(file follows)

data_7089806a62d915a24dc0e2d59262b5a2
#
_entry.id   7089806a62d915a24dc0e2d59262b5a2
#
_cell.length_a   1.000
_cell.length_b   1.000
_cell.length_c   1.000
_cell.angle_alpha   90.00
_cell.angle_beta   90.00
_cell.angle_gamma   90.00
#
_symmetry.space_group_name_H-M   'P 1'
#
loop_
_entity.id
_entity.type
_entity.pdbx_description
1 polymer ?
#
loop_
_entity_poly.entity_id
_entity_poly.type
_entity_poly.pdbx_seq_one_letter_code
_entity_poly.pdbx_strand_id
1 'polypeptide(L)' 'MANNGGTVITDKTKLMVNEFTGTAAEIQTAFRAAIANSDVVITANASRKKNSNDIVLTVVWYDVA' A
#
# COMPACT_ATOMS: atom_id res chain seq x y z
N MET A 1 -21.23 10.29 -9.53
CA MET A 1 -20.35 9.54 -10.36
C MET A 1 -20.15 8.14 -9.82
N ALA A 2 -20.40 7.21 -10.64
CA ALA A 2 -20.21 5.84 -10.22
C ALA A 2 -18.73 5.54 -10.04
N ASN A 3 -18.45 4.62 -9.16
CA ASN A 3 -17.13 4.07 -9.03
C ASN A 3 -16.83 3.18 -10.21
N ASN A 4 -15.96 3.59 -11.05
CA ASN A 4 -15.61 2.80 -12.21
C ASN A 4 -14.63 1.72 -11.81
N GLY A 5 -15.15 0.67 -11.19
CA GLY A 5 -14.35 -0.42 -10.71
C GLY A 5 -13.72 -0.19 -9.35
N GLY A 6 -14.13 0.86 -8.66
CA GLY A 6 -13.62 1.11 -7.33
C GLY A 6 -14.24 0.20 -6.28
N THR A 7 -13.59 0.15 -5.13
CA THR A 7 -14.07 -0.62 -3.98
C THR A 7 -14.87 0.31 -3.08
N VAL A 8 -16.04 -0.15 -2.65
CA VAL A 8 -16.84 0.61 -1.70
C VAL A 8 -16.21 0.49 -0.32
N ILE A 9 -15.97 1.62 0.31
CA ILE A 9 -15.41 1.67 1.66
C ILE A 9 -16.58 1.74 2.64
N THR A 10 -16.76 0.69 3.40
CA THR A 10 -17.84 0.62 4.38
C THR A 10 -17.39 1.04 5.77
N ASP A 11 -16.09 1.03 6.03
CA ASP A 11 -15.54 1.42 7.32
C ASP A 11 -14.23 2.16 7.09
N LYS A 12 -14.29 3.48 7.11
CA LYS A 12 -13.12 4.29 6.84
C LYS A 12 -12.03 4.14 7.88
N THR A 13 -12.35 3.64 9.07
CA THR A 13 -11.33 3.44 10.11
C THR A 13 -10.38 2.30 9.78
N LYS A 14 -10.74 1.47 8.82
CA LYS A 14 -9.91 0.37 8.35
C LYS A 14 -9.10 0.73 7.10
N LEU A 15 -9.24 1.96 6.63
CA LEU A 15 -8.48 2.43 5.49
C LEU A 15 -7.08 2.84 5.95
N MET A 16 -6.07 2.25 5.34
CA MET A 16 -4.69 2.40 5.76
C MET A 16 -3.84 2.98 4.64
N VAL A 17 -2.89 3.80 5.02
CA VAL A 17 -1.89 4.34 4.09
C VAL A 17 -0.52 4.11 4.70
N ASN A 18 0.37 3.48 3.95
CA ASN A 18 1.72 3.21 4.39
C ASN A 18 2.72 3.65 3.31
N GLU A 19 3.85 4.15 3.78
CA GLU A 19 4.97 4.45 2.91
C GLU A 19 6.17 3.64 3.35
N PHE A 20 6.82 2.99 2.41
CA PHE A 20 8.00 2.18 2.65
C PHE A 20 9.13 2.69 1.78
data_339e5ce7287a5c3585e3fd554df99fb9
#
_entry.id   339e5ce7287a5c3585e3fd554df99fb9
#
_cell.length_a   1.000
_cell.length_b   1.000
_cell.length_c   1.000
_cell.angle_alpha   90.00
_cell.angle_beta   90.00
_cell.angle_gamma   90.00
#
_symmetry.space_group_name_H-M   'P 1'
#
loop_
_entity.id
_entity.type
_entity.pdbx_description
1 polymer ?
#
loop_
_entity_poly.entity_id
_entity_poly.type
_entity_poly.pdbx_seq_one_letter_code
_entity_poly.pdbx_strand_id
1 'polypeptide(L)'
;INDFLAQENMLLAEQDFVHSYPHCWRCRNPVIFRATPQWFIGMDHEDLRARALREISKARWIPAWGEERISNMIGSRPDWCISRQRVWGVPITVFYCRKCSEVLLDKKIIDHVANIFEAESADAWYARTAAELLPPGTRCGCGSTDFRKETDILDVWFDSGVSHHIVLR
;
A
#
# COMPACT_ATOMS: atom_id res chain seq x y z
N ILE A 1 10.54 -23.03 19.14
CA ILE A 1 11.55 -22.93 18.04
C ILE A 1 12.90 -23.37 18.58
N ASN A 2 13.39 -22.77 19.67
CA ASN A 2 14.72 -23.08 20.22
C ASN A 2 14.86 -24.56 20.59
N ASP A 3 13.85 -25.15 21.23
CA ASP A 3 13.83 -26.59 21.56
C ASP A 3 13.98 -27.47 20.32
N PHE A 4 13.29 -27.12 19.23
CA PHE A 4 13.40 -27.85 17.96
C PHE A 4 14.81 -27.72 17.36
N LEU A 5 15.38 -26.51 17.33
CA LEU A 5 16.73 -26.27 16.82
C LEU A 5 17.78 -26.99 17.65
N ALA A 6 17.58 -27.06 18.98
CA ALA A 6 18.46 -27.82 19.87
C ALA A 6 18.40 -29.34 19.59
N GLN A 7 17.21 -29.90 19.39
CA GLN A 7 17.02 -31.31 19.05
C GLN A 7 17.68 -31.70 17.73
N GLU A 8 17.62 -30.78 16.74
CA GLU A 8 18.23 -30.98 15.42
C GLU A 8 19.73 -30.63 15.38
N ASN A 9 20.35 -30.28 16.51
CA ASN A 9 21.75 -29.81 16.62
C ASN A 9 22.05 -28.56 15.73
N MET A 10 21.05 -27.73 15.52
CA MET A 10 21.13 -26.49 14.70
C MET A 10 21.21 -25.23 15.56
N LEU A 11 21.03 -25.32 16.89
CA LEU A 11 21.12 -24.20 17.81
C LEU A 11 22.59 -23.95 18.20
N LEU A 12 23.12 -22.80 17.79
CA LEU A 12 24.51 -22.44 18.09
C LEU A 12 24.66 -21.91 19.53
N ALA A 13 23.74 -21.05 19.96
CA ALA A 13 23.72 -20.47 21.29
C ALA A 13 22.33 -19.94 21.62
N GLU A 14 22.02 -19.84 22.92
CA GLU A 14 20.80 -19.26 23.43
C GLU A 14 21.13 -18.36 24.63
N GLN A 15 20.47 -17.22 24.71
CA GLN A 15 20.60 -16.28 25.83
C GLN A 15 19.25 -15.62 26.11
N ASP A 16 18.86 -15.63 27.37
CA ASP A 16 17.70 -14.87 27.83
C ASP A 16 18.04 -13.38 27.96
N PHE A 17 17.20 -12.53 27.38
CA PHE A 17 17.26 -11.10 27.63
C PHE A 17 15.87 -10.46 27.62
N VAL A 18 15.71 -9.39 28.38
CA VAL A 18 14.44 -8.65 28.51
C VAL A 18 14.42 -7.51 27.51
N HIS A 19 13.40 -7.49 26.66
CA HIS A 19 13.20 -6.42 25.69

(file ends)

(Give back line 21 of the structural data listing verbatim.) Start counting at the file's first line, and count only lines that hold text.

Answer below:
_entity_poly.entity_id